Flaws in a report issued in 2007 by the U.N. Intergovernmental Panel on Climate Change are bringing into question the report's projections. Errors range from typos in key dates to sloppy sourcing. In the report, scientists even overstated how much of the Netherlands was below sea level. These flaws are serious enough that environmentalists could end up focusing more on the old question of proving that climate change is a threat, instead of the new question of how to stop it.
U.S. Senators James Inhofe, R-Okla., and John Barrasso, R-Wyo., believe the errors are reason enough to block mandatory limits on greenhouse gas emissions. Barrasso would even like to see an independent probe into the IPCC report, suggesting that the United States should halt any action on climate until it verifies the panel's scientific conclusions.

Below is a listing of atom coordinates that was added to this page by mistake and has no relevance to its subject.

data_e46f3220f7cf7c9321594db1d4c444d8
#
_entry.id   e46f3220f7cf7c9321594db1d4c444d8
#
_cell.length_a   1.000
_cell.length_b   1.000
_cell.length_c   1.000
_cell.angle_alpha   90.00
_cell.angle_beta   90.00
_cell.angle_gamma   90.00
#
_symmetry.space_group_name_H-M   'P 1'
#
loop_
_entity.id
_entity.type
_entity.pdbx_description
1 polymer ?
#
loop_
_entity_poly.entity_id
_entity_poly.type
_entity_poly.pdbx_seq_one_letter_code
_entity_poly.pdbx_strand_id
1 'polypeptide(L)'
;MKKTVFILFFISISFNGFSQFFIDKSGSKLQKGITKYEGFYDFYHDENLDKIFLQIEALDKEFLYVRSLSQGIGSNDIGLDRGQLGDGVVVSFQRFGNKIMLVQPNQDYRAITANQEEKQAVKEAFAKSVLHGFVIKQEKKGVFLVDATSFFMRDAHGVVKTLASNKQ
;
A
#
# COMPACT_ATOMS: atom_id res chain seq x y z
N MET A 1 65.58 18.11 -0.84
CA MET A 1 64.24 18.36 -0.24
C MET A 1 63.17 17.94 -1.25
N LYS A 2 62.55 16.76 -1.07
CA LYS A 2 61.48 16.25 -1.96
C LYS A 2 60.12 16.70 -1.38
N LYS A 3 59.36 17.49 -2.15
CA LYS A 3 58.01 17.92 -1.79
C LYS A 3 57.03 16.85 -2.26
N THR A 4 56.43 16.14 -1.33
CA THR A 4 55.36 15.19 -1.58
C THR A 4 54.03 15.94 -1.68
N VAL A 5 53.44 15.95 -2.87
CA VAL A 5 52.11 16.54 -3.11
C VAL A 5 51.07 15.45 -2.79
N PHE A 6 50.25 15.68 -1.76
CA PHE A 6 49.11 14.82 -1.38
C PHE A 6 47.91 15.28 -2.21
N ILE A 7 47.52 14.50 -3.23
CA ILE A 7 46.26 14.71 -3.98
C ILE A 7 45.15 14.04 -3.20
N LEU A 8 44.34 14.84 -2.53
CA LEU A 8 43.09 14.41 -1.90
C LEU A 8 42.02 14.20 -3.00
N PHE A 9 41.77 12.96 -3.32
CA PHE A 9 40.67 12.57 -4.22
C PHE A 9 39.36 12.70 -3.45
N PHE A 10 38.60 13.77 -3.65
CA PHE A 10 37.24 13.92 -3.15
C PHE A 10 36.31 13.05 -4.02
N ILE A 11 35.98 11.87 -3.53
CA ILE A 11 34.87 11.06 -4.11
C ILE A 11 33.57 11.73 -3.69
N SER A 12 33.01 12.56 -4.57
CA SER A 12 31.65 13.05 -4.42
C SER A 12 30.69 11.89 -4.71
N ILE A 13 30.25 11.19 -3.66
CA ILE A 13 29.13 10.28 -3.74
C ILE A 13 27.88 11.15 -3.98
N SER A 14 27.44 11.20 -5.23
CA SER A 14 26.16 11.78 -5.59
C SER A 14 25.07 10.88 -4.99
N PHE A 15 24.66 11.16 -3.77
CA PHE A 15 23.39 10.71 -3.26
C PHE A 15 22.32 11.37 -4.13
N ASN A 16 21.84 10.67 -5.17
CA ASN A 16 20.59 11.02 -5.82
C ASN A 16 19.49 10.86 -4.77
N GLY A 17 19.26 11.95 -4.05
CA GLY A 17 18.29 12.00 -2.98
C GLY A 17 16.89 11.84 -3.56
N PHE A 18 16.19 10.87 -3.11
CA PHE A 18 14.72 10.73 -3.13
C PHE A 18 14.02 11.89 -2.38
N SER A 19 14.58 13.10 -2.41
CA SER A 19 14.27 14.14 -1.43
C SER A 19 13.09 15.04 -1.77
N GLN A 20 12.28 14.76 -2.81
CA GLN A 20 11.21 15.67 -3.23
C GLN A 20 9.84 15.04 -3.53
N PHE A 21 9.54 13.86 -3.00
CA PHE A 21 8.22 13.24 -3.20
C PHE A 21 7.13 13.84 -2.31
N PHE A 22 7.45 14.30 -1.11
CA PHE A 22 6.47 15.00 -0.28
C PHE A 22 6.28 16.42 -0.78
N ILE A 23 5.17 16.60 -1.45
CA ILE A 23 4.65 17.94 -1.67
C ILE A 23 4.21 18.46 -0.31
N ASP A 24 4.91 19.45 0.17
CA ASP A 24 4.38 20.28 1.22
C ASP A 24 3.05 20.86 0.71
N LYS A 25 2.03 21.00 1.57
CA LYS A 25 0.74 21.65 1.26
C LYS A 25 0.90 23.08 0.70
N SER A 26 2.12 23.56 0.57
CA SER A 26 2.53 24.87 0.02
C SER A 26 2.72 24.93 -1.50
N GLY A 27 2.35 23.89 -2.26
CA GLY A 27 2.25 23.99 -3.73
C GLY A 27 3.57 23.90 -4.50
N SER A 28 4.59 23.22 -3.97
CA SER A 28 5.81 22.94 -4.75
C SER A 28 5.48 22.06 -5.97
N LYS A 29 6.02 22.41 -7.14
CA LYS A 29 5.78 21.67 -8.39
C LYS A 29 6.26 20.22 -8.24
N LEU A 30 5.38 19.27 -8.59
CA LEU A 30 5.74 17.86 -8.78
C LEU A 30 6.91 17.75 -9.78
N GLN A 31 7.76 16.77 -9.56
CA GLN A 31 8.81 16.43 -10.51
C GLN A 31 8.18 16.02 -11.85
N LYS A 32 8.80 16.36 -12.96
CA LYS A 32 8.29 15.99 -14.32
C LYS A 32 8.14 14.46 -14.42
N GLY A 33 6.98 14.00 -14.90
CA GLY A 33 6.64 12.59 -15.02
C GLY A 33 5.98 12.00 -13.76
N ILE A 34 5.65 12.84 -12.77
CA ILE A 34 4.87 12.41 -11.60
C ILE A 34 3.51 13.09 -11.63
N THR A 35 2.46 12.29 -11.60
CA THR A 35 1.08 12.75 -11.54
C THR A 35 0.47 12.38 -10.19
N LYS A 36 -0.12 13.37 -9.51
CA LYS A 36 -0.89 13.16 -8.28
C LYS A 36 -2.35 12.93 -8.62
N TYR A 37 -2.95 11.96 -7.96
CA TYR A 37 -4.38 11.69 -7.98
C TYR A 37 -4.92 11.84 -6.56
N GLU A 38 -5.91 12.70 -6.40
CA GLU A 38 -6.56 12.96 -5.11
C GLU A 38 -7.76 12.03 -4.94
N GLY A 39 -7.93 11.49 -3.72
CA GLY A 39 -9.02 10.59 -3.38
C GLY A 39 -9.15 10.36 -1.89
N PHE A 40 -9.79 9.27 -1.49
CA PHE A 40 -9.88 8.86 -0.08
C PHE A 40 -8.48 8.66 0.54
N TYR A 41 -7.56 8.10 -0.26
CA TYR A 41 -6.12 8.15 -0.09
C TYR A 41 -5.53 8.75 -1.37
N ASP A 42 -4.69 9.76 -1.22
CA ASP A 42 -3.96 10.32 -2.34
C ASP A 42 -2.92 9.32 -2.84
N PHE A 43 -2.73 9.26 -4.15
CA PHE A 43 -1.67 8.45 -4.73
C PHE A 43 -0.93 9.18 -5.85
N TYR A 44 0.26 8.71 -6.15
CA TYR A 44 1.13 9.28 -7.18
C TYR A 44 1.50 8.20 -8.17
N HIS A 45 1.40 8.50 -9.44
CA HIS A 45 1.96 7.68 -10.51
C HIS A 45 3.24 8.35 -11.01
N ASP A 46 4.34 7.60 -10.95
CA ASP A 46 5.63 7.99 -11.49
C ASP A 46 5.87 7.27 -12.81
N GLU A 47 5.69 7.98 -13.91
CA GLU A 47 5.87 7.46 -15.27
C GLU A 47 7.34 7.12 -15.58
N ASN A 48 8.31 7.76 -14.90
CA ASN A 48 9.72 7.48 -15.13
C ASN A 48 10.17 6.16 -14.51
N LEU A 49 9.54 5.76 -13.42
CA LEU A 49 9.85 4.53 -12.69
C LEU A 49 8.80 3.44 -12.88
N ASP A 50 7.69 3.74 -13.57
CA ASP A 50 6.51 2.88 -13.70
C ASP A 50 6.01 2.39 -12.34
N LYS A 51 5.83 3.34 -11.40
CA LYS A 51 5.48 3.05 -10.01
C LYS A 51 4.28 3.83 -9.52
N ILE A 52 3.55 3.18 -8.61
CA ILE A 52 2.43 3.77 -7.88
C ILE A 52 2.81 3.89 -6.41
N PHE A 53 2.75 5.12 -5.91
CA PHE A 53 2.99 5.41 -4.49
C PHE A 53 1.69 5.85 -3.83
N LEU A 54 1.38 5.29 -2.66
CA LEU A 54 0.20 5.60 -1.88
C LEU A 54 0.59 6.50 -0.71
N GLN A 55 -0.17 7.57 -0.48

The ramifications of the IPCC report are spread far and wide, most notably to the Environmental Protection Agency's finding that greenhouse gases from mobile sources endanger public health and welfare. A coalition of conservative groups has filed a petition to overturn the EPA's finding on the same grounds.